Lesley: In the meditation hall deep in wet sclerophyll forest, our teachers convened the first of many circles – they were mechanisms for discussing logistics, agreeing on parameters, expressing experiences, and receiving dharma teachings. As the night closed in and the air grew crisp, we introduced ourselves. In the hotch-potch of individuals there were subsets, often overlapping ones: quite a few educators (some in institutions as well as dharma and yoga teachers), community workers, environmental activists, a couple of city slickers and a good number of locals including two men from Fairyland, a gay community near Nimbin. A number of people were facing serious illnesses, and a number were alternative health practitioners. Most continents were represented, and ages ranged from a babe in incubation to the wisdom of sixty-four years.
Carol reminded us of the generosity of the tradition that had preceded us. ‘We built this hall out of slabs from the trees we felled in the 1970s. No power tools. No generator. Ten of us sanded by hand the hardwood floorboards we’re now sitting on to make it ready for our visiting insight meditation teacher, Joseph Goldstein from the United States. Christopher Titmus from England painted the four pictures of meditation postures you see on the walls. John Seed [who became famous throughout Australia protecting rainforest we’d later journey through], created the mandala.’ Victor von der Heyde encouraged us to be aware of our habitual perceptions. ‘Instead of our usual identities we could as easily see ourselves as just forty mammals moving across a landscape.’
soft sweet somethings
dance on our noses –
After our first group sit, we rolled out our bedding in the meditation hall, blew out the candles, and settled into our night camps. Outside, the wind and the forest played, tossing dark blocks of foliage across patches of stars.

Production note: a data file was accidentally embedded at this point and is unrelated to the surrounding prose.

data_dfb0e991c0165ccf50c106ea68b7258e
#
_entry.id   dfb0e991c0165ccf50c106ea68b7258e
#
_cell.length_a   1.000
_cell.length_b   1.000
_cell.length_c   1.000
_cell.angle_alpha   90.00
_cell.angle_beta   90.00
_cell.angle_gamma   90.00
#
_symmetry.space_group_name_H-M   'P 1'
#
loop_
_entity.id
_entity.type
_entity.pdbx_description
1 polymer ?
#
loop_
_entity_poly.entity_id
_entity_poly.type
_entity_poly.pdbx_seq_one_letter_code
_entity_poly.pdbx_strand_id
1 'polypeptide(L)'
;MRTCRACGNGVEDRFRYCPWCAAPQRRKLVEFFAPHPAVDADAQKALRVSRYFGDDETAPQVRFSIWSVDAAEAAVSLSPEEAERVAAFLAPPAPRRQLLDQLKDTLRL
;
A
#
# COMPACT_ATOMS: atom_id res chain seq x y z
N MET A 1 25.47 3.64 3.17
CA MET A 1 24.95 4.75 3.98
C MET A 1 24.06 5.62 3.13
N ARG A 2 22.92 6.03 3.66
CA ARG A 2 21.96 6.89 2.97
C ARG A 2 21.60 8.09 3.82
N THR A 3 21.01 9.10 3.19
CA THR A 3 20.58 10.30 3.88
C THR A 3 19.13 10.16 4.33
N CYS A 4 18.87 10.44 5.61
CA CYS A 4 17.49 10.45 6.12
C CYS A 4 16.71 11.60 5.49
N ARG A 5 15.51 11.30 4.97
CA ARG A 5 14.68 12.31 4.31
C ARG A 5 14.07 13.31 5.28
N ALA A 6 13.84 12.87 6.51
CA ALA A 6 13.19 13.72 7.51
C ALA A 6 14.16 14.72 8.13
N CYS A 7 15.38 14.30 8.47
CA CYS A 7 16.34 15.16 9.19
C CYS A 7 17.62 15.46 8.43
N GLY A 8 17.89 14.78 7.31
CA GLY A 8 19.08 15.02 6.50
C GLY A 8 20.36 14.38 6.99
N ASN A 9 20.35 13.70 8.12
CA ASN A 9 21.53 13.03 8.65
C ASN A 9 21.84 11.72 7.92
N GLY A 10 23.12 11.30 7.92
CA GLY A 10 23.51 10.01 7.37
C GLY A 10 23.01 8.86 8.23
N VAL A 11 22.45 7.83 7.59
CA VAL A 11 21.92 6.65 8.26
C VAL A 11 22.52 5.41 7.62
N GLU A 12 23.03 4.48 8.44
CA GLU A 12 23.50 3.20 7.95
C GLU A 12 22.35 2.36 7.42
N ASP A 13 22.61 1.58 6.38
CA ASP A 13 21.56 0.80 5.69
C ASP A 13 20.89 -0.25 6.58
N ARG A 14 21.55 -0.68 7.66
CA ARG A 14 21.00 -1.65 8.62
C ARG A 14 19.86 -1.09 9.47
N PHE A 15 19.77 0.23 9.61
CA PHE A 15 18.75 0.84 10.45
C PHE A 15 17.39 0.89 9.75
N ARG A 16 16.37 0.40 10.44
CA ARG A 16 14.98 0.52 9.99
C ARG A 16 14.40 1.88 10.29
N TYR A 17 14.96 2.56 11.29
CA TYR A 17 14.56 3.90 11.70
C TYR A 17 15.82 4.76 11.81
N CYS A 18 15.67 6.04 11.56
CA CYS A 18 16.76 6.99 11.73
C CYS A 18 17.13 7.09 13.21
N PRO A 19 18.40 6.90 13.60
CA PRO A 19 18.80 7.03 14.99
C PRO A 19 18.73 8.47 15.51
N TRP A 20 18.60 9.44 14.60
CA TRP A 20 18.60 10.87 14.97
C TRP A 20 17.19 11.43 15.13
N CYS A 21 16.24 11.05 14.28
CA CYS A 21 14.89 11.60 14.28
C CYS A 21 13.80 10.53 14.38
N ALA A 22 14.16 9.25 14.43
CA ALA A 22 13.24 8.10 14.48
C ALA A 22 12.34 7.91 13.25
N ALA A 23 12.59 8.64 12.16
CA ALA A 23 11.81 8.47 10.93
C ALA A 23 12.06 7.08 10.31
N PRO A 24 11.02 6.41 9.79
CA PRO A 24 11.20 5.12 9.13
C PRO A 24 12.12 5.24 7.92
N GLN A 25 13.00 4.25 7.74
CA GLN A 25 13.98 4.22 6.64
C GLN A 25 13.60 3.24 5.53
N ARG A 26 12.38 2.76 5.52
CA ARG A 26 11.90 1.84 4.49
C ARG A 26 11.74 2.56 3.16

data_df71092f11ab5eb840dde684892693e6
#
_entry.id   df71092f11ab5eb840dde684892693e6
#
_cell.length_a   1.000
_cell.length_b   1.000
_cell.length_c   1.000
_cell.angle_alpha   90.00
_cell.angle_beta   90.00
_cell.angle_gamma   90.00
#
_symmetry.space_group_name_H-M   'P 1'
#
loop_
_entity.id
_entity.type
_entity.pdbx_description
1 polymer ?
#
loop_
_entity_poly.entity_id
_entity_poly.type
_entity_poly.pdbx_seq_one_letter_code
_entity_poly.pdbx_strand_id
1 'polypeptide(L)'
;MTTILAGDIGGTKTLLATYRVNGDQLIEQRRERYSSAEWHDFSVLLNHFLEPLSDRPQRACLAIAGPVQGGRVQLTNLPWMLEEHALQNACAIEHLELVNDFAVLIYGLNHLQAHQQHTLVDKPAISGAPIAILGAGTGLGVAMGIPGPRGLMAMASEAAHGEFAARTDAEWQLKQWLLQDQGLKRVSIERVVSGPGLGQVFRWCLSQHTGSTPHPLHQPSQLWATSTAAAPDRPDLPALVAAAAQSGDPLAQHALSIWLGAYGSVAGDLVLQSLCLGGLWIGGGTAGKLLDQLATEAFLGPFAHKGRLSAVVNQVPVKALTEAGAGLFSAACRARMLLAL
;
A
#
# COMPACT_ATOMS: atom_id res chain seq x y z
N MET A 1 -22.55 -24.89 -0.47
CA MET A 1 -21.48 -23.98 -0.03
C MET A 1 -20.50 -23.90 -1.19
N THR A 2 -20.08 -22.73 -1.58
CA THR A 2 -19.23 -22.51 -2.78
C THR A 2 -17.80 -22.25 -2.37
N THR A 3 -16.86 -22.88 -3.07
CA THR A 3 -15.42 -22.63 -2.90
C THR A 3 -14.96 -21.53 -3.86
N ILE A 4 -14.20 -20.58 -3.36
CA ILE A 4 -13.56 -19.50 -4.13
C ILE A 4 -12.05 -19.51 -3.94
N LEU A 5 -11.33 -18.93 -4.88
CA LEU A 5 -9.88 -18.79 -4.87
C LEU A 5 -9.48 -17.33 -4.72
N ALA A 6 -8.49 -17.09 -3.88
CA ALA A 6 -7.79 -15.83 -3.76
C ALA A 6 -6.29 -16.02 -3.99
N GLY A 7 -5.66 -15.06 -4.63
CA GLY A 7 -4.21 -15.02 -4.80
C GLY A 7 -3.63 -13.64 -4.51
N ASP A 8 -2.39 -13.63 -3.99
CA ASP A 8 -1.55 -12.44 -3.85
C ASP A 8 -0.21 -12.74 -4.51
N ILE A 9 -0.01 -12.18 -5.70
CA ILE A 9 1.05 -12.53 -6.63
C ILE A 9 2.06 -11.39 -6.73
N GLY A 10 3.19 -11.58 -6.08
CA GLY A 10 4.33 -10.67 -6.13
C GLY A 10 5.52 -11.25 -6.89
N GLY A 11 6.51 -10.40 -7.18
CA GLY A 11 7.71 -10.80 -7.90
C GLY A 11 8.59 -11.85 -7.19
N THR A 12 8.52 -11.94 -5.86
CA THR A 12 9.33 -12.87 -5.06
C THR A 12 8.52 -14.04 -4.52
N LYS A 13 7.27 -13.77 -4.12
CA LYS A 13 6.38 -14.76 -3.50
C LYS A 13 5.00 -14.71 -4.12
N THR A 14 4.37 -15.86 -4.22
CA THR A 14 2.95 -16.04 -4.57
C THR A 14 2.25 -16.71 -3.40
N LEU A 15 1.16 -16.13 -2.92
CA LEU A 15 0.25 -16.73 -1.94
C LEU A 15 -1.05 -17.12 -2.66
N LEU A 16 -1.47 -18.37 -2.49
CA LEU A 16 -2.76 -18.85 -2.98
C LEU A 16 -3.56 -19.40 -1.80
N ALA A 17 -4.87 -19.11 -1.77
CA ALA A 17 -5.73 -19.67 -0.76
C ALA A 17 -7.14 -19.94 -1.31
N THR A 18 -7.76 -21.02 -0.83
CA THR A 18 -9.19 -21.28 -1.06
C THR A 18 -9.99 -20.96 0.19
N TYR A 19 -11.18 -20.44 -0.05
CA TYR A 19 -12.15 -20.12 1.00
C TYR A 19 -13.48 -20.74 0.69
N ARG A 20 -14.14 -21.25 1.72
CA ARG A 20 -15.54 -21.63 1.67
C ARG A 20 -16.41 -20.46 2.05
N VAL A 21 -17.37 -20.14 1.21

On the second day, we tidied the hall, meditated, ate breakfast porridge and dismantled the camp, all to the early morning twitter of forest finches and the duff-duff beat of a bird far away. Carol advised us to engage with the retreat without grasping for any particular experience; ‘simply let nature do its work.’ Ronnie set a steady pace, a mind-friendly rhythm impervious to distractions and off we went in a wordless transit along dirt roads. Except for a footfall of crunch, shuffle and slide, the group moved in silence and took rests in silence.
The first leg of the journey was short and the sight of a little red catering caravan in a clearing signalled that we’d reached our first campsite. Normally Sandra does a circuit of the ‘Rainbow Region’ markets, supporting herself and her daughter by selling the delicious curries she learned to cook in India. She was now cooking for us purely out of kindness. The luggage van was there too, our kits unloaded onto a plastic tarpaulin ready for us to turn into cosy tent shelters.